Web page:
Is there a way to make a thumb drive read only?

Um. That’s pretty much it.

(I want to transfer some files via thumb drive and don’t want them accidentally overwritten.)

It should be possible. See here.

You used to be able to buy thumb drives with a small switch that would prevent writing on the drive. Many (all?) SD cards have that switch, so if you have a card reader in your computer you could use one of those.

All my thumb drives have a lock switch, but you have to look for it.

If you do not have a switch, you can flag files as Read-Only in Explorer/Finder.


The switch doesn’t really do anything but tell the computer not to write on it. I think the only methods available are through software.

Hmm maybe if you made the thumb drive appear as a CD? That way the computer wouldn’t attempt to write to it. But that would make it harder to use.

Are you sure? It’s a physical switch connected to the controller circuitry in the device - although I’m sure it would be possible to implement this so that it merely informed the host that the device is non-writable, it must also be quite easy to implement in a way where the controller just refuses to accept any write instructions (and that seems more sensible, as it would work independently of the reliability of the host).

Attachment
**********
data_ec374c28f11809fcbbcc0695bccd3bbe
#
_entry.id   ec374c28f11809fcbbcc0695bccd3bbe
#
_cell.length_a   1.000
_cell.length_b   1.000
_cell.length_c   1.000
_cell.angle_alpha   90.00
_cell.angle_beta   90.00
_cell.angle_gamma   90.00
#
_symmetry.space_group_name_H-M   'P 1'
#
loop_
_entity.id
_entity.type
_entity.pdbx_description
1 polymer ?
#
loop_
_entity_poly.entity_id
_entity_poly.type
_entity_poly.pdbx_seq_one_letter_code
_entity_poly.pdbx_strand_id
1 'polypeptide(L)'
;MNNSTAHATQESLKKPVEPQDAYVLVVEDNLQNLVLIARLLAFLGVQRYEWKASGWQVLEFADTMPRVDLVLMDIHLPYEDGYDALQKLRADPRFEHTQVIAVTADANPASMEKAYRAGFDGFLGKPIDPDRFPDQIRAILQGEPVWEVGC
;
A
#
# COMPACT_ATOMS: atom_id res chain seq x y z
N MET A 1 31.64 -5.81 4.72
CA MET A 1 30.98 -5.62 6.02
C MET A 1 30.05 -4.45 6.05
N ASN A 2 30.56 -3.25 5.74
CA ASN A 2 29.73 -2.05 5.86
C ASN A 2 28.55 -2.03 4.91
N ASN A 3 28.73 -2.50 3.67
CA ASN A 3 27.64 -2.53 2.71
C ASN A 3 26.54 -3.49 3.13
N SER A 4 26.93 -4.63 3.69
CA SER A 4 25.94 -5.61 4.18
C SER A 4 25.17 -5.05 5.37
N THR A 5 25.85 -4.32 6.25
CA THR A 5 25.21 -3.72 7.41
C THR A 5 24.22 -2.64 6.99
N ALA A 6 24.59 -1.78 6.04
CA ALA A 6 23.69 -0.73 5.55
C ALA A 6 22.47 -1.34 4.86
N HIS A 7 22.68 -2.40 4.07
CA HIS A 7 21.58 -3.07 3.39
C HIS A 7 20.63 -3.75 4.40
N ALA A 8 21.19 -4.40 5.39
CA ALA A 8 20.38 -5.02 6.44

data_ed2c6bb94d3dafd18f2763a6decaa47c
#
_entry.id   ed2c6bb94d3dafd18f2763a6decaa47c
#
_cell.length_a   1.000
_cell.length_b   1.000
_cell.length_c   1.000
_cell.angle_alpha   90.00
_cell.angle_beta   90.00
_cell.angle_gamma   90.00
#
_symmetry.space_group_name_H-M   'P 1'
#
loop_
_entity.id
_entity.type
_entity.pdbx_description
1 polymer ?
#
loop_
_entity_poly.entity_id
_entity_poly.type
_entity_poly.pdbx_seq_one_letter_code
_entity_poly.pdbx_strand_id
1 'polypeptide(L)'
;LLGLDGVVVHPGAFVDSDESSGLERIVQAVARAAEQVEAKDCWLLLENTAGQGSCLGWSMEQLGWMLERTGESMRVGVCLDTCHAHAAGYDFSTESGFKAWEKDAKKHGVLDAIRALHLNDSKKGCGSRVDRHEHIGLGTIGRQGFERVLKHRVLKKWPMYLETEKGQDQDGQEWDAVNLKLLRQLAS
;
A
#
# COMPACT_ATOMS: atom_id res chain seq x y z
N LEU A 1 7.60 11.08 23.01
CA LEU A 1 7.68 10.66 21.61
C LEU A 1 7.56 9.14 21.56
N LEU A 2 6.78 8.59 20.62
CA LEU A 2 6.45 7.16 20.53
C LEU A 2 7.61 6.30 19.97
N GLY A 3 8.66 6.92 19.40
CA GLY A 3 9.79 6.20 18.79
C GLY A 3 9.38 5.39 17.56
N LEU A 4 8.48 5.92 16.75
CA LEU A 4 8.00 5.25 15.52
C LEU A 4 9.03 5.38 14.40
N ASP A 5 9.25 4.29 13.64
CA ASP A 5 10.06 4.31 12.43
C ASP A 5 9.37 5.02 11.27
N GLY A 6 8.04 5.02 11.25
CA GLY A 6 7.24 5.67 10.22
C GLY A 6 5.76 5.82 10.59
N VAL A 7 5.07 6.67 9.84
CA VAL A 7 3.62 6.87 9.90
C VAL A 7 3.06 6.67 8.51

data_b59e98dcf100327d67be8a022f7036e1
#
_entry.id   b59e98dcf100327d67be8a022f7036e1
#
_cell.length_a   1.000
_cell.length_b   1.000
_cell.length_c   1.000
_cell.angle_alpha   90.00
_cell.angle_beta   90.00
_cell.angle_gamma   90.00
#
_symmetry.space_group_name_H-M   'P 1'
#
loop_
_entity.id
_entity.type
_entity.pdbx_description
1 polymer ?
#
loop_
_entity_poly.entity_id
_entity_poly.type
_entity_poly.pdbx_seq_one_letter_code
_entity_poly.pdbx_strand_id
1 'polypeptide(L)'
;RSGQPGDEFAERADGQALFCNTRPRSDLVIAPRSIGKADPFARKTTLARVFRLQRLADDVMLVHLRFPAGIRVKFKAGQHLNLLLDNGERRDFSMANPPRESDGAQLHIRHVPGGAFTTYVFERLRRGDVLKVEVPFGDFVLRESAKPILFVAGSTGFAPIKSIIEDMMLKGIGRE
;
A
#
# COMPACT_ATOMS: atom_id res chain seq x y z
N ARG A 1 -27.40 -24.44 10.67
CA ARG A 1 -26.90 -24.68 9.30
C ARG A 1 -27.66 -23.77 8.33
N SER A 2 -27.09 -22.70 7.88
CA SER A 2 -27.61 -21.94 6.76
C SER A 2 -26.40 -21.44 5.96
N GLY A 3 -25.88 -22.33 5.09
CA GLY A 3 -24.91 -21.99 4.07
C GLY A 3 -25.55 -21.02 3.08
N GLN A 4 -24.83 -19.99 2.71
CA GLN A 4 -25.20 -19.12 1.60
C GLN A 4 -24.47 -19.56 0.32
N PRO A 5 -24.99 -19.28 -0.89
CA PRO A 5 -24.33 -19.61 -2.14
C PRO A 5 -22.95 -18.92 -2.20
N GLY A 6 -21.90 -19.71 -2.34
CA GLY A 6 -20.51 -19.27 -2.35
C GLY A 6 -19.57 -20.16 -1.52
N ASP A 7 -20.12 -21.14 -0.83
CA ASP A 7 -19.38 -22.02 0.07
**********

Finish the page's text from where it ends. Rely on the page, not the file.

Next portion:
I haven’t taken one apart, but I remember hearing you could fix (SD or Memory Stick) write protect switches with cellophane tape, just like the switches on VHS/cassette tapes.
Might have the answer.

On further investigation, it appears that the switch on USB thumb drives is generally implemented in hardware (so you can’t force an overwrite, no matter), whereas for SD cards, it’s a flag to the driver/OS to request that the volume be treated as read only, so in theory, it could be circumvented, although I guess that would mean writing/using a custom driver or something.

Or you could break off the sensing tabs in the card reader.

I’ve never heard of any switches on memory actually being electrically connected though. Which thumb drives have those?

Not many these days, but any USB thumb drive that has a switch will have it implemented in hardware (reason being: with SD cards, the ‘switch’ actually goes inside the reader, where a sensor can see it. With USB devices, they just plug into a standard USB port, which is not equipped to do anything other than connect the terminals - the switch stays outside on the device).

Here’s an example of the internals of a US drive with a write protect switch:

Some USB Flash Drives have hardware Read-Only switches - here is a list of some that are available in the US, and it looks pretty current.

It also appears that manufacturers are not producing as many USB drives with this functionality.


Well, I’ve just inspected the eight thumbdrives I have on hand, and none of them have any sort of physical switch visible.

So off to buy another. Thanks for the list, Si!

It’s possible that some of your devices have PCB tracks for a switch, but no switch. If any of them happen to be easy to pop open, it might be worth a look inside.